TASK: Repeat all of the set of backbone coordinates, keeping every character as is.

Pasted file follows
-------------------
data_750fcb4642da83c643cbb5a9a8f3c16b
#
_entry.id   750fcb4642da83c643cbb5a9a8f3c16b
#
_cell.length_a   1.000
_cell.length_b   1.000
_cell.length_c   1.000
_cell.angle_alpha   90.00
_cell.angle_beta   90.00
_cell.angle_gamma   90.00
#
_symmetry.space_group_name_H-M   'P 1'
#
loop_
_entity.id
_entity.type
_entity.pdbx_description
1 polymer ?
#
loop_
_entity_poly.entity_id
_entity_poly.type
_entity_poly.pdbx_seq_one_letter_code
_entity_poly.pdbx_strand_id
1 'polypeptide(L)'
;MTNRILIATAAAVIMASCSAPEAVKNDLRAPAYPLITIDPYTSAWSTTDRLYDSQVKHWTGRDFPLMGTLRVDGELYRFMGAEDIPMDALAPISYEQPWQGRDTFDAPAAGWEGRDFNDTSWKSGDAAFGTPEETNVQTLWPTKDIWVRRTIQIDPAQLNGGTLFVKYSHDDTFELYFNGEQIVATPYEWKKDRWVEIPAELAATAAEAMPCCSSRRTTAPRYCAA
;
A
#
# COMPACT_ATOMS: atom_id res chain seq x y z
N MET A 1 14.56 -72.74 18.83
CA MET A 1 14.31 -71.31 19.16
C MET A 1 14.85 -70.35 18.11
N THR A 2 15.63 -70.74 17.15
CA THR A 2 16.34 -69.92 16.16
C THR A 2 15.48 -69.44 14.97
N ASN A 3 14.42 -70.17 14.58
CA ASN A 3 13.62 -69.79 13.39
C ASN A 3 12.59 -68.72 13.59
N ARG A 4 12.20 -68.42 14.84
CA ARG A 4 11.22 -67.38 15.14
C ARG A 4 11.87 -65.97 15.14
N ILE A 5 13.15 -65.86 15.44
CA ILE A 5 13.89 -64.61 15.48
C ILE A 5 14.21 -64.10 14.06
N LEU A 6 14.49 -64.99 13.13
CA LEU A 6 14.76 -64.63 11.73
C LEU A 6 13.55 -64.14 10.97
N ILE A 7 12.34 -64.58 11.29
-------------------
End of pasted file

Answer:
data_750fcb4642da83c643cbb5a9a8f3c16b
#
_entry.id   750fcb4642da83c643cbb5a9a8f3c16b
#
_cell.length_a   1.000
_cell.length_b   1.000
_cell.length_c   1.000
_cell.angle_alpha   90.00
_cell.angle_beta   90.00
_cell.angle_gamma   90.00
#
_symmetry.space_group_name_H-M   'P 1'
#
loop_
_entity.id
_entity.type
_entity.pdbx_description
1 polymer ?
#
loop_
_entity_poly.entity_id
_entity_poly.type
_entity_poly.pdbx_seq_one_letter_code
_entity_poly.pdbx_strand_id
1 'polypeptide(L)'
;MTNRILIATAAAVIMASCSAPEAVKNDLRAPAYPLITIDPYTSAWSTTDRLYDSQVKHWTGRDFPLMGTLRVDGELYRFMGAEDIPMDALAPISYEQPWQGRDTFDAPAAGWEGRDFNDTSWKSGDAAFGTPEETNVQTLWPTKDIWVRRTIQIDPAQLNGGTLFVKYSHDDTFELYFNGEQIVATPYEWKKDRWVEIPAELAATAAEAMPCCSSRRTTAPRYCAA
;
A
#
# COMPACT_ATOMS: atom_id res chain seq x y z
N MET A 1 14.56 -72.74 18.83
CA MET A 1 14.31 -71.31 19.16
C MET A 1 14.85 -70.35 18.11
N THR A 2 15.63 -70.74 17.15
CA THR A 2 16.34 -69.92 16.16
C THR A 2 15.48 -69.44 14.97
N ASN A 3 14.42 -70.17 14.58
CA ASN A 3 13.62 -69.79 13.39
C ASN A 3 12.59 -68.72 13.59
N ARG A 4 12.20 -68.42 14.84
CA ARG A 4 11.22 -67.38 15.14
C ARG A 4 11.87 -65.97 15.14
N ILE A 5 13.15 -65.86 15.44
CA ILE A 5 13.89 -64.61 15.48
C ILE A 5 14.21 -64.10 14.06
N LEU A 6 14.49 -64.99 13.13
CA LEU A 6 14.76 -64.63 11.73
C LEU A 6 13.55 -64.14 10.97
N ILE A 7 12.34 -64.58 11.29